> I don't think anyone would argue that the amount knowledge possessed by our
> civilization is not increasing.  If the physical laws of this universe are
> deterministic then there is some algorithm describing the process for an
> ever increasing growth in knowledge.  Some of this knowledge may be applied
> toward creating improved versions of memory or processing hardware.  Thus
> creating a feed-back loop where increased knowledge leads to better
> processing, and better processing leads to an accelerated application and
> generation of knowledge.

There are already formulations of optimal predictive algorithms and
even optimal intelligent agents but they are completely impractical
even with nanotech and computers the size of the Sun. From this
perspective humans are intelligent not because of some general
component (I'm now thinking of singinst with their AGI program) but
lots of specialized components that allow us to take shortcuts, kind
of similarly to how humans play chess vs. how machines play chess. As
you say, it's a critical question how much beneficial feedback there
would be.

> Lets take a different example, a genetic algorithm which optimizes computer
> chip design, forever searching for more efficient and faster hardware
> designs.  After running for some number of generations, the most fit design
> is taken, assembled, and the the software is copied to run on that new
> hardware.  Would the rate of evolution on this new, faster chip not exceed
> the previous rate?

Yes. Then it would get stuck and the next 1% speedup would take 10^10
years :).

> To active participants in the process, it would never seem that intelligence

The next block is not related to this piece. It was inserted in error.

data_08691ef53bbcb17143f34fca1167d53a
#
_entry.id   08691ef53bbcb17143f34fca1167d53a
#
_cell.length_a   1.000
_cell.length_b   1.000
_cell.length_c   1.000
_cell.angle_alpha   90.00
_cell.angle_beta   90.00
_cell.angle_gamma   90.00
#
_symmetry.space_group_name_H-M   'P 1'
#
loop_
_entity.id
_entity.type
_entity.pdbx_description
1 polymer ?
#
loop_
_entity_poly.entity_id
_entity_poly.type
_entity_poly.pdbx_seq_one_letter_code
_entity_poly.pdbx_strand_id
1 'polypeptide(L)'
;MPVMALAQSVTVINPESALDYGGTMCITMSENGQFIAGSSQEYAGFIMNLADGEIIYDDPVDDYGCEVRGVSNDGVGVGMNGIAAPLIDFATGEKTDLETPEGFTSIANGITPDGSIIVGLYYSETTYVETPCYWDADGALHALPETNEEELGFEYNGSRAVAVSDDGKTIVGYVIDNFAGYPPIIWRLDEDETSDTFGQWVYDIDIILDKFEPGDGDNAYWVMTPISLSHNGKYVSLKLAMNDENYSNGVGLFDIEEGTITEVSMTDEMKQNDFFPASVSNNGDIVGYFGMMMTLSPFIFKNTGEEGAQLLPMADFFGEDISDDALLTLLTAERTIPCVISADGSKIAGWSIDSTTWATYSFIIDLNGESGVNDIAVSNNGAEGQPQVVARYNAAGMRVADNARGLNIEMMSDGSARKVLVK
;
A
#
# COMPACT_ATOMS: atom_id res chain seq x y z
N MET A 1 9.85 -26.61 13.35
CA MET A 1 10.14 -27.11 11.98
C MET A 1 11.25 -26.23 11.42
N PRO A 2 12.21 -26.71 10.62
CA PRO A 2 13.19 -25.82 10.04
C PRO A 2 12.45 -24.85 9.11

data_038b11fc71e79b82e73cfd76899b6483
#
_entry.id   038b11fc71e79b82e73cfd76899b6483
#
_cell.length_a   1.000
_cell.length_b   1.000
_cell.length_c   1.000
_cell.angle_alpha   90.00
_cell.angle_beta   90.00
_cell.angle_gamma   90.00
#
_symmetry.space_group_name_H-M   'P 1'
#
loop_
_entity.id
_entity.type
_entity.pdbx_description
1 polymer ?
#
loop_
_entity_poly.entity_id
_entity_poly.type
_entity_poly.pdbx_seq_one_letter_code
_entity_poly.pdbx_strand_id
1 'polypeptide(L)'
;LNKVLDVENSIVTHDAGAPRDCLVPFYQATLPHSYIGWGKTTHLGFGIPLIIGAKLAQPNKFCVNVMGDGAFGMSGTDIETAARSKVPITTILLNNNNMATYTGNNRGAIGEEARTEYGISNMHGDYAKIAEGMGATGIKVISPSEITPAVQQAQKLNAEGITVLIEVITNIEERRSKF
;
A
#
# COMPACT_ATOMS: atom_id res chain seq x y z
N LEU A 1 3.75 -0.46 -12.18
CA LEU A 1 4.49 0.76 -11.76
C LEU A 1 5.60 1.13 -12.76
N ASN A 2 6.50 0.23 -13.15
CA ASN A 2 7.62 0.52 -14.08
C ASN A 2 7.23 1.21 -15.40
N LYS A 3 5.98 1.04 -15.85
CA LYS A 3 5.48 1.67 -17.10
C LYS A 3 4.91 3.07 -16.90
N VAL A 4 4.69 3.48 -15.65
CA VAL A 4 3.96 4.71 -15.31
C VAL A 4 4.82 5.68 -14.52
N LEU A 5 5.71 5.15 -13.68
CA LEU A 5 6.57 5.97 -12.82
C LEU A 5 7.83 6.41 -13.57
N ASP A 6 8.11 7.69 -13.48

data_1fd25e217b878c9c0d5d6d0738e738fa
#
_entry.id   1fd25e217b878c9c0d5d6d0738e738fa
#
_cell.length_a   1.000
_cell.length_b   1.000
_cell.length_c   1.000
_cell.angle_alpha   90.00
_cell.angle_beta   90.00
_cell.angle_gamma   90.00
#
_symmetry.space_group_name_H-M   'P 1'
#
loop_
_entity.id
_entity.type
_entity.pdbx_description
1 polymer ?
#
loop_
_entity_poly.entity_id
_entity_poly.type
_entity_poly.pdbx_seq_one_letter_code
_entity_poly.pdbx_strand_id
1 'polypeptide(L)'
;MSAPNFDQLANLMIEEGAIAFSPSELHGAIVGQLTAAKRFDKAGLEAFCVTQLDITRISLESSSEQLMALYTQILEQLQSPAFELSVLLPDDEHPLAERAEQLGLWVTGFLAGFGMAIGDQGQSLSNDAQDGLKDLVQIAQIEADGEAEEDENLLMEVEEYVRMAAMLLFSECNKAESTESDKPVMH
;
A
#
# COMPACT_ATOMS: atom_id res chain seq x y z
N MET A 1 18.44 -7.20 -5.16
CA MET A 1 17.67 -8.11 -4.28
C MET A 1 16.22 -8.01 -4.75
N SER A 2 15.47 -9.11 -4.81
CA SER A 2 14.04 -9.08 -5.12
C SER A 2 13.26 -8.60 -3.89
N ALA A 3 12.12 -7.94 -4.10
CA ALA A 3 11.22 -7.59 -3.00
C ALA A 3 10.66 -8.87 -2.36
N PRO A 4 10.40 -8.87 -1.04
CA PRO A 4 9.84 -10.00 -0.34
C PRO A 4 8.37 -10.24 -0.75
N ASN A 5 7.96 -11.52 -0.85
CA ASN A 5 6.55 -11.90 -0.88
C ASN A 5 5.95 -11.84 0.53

> ran away, however to outsiders who shun technology, or refuse to augment
> themselves, I think it would appear to run away.  Consider at some point,
> the technology becomes available to upload one's mind into a computer, half
> the population accepts this and does so, while the other half reject it.  On
> this new substrate, human minds could run at one million times the rate of
> biological brains, and in one year's time, the uploaded humans would have
> experienced a million years worth of experience, invention, progress, etc.
> It would be hard to imagine what the uploaded humans would even have in
> common or be able to talk about after even a single day's time (2,700 years
> to those who uploaded).  In this sense, intelligence has run away, from the
> perspective of the biological humans.

To me this seems to be the only practical scenario where an actual TS
would take place (but it's frighteningly plausible). Once computers
exceed human computational capacity they'll still be as stupid as
ever, whereas digitized humans would be intelligent. The virtual and
real worlds would evolve in lockstep and with time more and more of
the economy would be converted to employ digital humans. I guess at
some point meatspace humans would become economically unviable, as
they wouldn't be able to compete in wages.

But the preceding doesn't really take into account all the complex
issues of control and politics that will determine how the
technologies develop. If TS becomes probable in a near future then it
would become a matter of supreme strategic importance and there would
probably be attempts to restrict the spread of technologies enabling
TS, for example by keeping them military secrets. It will be even
worse if the powers that be believe in an intelligence explosion as
then, for example, the US couldn't accurately deduce from the amount
of resources spent in North Korea's TS program how much they have
advanced in "intelligence", and if they couldn't obtain that
information by spying they would have good strategic reasons to invade
rather now than later to prevent a North Korean super AI from taking
control of the world.

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